A suburban venture capitalist who is openly exploring a Republican primary bid for governor improperly claimed three homeowner exemptions for a number of years, a Daily Herald investigation has found.
After being notified of the error Wednesday afternoon, Bruce Rauner on Thursday paid Cook County $1,616 to cover the extra tax savings he received, spokesman Chip Englander said.
Englander described the situation as "an oversight that was corrected immediately."
County records show Rauner claimed homestead exemptions on a Winnetka home, a Chicago penthouse and a condo on a separate floor but in the same building overlooking Millennium Park. He claimed primary exemptions on the Winnetka property and the Chicago penthouse from 2008 to 2011 and on the second Chicago unit in 2010 and 2011.
By law, Illinois residents can claim the exemption only on the property that is their primary residence, even if married couples are residing in different homes. The exemption reduces the amount of property taxes owed by lowering a property's assessed value.
Rauner purchased the Winnetka home in 1995, the Chicago penthouse in August 2008 and the second unit in November 2008. Since 2008, Rauner has received a total of $4,768 in exemptions on the Winnetka property and a total of $1,616 on the Chicago condominiums, according to Cook County assessor spokeswoman Kelley Quinn. He received $991 in exemptions on the penthouse from 2008 to 2011 and $625 for exemptions on the second condo building in 2010 and 2011.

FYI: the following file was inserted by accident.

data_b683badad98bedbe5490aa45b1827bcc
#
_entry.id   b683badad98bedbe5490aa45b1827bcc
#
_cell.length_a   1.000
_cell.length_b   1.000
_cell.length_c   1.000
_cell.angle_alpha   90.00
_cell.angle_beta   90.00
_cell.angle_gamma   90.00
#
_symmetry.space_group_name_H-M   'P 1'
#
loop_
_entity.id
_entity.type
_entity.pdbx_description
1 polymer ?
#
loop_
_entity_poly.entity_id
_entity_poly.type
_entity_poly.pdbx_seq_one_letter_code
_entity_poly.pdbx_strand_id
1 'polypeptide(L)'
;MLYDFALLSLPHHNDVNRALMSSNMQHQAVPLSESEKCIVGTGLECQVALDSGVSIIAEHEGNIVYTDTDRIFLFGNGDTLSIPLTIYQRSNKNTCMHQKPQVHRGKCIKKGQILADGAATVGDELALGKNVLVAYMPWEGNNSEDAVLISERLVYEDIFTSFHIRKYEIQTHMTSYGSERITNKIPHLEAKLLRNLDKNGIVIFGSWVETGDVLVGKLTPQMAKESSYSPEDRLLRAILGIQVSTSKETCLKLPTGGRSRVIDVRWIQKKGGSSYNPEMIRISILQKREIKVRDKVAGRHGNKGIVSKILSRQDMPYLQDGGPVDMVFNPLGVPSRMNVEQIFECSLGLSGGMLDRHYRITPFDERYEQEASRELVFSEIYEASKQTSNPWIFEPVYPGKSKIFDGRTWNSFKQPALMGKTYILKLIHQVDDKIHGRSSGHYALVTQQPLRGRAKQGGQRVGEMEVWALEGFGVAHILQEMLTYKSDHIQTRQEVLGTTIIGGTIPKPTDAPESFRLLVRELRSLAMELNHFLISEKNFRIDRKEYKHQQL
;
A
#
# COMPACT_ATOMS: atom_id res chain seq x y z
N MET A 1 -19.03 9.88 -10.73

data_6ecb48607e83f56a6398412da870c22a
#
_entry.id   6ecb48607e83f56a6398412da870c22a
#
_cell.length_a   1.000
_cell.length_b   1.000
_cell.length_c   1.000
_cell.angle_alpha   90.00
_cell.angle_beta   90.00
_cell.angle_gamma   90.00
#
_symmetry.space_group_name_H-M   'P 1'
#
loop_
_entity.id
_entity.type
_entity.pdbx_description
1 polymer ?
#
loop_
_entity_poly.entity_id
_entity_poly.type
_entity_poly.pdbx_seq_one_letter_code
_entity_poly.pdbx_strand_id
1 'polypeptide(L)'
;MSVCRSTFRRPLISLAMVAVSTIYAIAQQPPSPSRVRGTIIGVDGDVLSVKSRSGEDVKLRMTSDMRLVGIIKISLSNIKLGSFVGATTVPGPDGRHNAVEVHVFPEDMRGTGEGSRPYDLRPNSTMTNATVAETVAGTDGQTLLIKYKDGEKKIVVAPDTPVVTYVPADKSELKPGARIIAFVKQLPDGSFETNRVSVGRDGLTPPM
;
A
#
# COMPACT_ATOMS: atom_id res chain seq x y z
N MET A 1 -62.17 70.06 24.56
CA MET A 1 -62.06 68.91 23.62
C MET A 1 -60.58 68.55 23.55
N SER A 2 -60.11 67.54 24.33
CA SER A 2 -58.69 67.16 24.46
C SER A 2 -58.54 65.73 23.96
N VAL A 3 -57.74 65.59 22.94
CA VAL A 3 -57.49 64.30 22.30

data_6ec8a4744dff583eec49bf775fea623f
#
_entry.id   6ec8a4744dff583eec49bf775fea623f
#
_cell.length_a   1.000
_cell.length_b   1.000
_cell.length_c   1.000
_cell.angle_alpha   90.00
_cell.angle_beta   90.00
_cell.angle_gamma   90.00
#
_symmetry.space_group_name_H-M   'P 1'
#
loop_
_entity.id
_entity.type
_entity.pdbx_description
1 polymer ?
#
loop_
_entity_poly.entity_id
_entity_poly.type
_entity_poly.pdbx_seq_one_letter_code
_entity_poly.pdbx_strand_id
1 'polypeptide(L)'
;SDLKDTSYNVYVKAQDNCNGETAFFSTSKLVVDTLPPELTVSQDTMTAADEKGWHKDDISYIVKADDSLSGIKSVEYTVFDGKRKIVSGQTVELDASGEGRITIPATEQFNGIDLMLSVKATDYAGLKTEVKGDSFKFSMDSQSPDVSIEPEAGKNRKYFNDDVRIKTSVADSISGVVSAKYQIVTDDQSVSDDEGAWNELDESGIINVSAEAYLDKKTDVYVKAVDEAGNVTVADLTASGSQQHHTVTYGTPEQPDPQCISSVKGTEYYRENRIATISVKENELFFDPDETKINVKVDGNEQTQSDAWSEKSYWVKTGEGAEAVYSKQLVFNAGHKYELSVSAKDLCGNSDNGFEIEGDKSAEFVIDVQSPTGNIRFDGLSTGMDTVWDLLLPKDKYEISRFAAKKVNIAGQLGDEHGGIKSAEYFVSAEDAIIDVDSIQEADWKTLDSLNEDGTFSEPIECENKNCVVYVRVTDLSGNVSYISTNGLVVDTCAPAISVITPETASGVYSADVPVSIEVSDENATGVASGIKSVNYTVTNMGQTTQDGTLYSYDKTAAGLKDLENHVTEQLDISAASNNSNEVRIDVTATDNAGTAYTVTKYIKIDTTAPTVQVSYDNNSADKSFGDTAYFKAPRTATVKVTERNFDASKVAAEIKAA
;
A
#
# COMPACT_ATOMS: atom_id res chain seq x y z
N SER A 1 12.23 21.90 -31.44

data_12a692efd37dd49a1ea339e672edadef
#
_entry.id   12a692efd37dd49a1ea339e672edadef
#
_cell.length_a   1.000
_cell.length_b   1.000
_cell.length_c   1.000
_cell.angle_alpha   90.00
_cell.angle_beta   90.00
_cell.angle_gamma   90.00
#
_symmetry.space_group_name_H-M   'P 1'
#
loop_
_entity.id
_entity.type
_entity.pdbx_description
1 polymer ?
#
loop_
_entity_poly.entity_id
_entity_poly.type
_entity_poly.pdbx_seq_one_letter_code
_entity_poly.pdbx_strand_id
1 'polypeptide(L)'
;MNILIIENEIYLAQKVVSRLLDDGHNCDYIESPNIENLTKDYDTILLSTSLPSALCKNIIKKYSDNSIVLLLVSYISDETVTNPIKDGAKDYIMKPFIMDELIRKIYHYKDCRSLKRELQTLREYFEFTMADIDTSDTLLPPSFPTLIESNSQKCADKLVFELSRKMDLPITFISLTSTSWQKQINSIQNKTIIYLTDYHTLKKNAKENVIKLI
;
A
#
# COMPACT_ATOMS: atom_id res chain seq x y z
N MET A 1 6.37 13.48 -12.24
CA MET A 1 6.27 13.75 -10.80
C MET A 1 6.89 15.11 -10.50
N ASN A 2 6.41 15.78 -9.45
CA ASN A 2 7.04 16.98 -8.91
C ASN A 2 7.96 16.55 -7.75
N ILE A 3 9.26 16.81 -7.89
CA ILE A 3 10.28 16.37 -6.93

Englander said Thursday that the Winnetka address is currently Rauner's primary residence.
While claiming more than one exemption at a time is against the law, there is no penalty for those who abuse the system or mistakenly claim additional exemptions. Once discovered, the extra exemption is simply removed, going forward.
Englander, in an emailed statement, wrote that "because the Rauners always pay their taxes on time, Cook County even waived the interest" on the exemption payments.
But Quinn noted that "interest is always waived in these situations," and not as a result of paying on time.
Legislation is currently pending in the state House that would allow assessors to recover money from homeowners who claimed undeserved exemptions, with interest.
"You have a law that has no teeth, and that needs to be changed," Quinn said.
Quinn said the assessor's office estimates that Cook County loses approximately $65 million a year because of people taking exemptions to which they're not entitled.
"That means every honest taxpayer is paying about $60 apiece more," she said.
Rauner, she said, "should be looking at his tax bill. Every homeowner should be looking at their tax bill."
Rauner earlier this month announced he was forming an exploratory committee for governor.
In a statement, Rauner said that "after spending several months talking with local and national leaders," he now has entered "a more intense period of consideration of a potential candidacy" that will take about 60 days.